A Green Light Turning Red? The Potential Influence of Human Rights on Developing Customary Legal Protection Against ...Back More details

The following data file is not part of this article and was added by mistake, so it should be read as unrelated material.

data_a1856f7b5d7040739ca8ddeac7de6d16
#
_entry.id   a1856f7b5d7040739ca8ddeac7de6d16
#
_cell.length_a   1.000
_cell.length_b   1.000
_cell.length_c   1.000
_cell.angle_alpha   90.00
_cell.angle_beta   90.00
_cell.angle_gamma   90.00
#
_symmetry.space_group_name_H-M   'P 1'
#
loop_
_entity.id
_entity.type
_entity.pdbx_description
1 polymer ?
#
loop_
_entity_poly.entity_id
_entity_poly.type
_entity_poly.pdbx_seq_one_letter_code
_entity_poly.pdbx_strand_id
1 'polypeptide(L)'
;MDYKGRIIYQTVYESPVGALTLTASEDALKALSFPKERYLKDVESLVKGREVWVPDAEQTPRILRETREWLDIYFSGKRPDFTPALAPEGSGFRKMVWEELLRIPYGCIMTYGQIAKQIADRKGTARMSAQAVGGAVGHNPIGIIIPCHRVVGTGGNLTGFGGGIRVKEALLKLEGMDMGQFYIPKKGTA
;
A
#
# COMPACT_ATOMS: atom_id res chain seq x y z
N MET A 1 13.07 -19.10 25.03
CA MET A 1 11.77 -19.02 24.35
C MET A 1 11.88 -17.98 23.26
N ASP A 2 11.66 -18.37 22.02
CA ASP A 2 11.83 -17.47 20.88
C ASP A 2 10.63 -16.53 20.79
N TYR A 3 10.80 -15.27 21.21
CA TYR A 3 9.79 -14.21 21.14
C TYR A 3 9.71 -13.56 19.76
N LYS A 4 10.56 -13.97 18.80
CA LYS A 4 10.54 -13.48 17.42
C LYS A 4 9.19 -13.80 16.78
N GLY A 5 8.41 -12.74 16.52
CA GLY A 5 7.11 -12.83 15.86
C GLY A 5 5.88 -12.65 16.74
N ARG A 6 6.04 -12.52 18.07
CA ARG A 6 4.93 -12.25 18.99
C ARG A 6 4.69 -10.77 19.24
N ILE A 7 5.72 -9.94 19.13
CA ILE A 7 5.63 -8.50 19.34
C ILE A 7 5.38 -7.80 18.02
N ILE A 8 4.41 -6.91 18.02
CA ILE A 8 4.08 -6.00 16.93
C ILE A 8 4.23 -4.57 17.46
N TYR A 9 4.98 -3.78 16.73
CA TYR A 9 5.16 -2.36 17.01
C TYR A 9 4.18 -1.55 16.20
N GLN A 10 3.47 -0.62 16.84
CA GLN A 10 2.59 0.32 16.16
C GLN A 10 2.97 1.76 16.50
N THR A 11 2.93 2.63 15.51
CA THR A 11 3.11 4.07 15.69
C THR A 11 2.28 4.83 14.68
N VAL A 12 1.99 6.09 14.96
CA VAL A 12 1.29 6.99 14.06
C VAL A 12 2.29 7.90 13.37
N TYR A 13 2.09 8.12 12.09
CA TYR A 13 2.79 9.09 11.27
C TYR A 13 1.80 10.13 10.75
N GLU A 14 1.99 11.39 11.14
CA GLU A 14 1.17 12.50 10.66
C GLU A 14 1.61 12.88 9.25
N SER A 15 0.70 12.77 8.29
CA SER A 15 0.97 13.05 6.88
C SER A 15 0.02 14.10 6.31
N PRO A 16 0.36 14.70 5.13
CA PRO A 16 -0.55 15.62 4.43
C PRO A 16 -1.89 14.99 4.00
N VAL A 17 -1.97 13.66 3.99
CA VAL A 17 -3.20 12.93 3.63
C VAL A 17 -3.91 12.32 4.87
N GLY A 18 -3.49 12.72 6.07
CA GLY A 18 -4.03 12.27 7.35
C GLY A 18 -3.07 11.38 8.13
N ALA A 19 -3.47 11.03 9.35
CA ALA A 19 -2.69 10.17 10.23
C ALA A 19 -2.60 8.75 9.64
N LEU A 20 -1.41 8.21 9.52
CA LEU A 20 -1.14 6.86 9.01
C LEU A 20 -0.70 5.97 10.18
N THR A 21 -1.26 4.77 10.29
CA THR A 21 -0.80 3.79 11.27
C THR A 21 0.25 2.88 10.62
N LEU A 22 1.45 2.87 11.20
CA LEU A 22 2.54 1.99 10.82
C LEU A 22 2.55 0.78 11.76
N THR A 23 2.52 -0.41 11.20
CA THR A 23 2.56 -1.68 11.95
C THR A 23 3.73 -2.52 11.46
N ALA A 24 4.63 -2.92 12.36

Globally, armed conflict remains a major driver of mass population displacement – a key humanitarian concern. Legal protection from displacement in international humanitarian law (IHL) remains limited to specific instances, as displacement was traditionally viewed as an inevitable side effect of conflict (i.e. a ‘green light’ approach). However, it can be questioned whether this addresses the grave impact of displacement on civilians, especially on the scale existing today , and whether divergence on this issue between the IHL of international armed conflict (IAC) and non-international armed conflict (NIAC) is warranted. It has been claimed that customary IHL may be developing towards filling protection gaps through a more general independent prohibition on displacement caused by unlawful acts – particularly regarding internal displacement caused by coercion in a NIAC context. Such developments would overturn the traditional ‘green light’ presumption and indicate development of customary IHL towards a presumption of protection (i.e. a ‘red light’ approach). In light of the relationship between international humanitarian and human rights law, as well as the de facto role of international human rights mechanisms in applying international law in armed conflict, this article systematically analyzes the case law of these mechanisms to determine whether it evidences further development of customary IHL protection against displacement. It is found that although this case law does not overall indicate the development of an independent prohibition on displacement caused by unlawful acts in the conduct of hostilities, it does appear to confirm a broadening of the prohibition on ordering internal displacement in NIAC.
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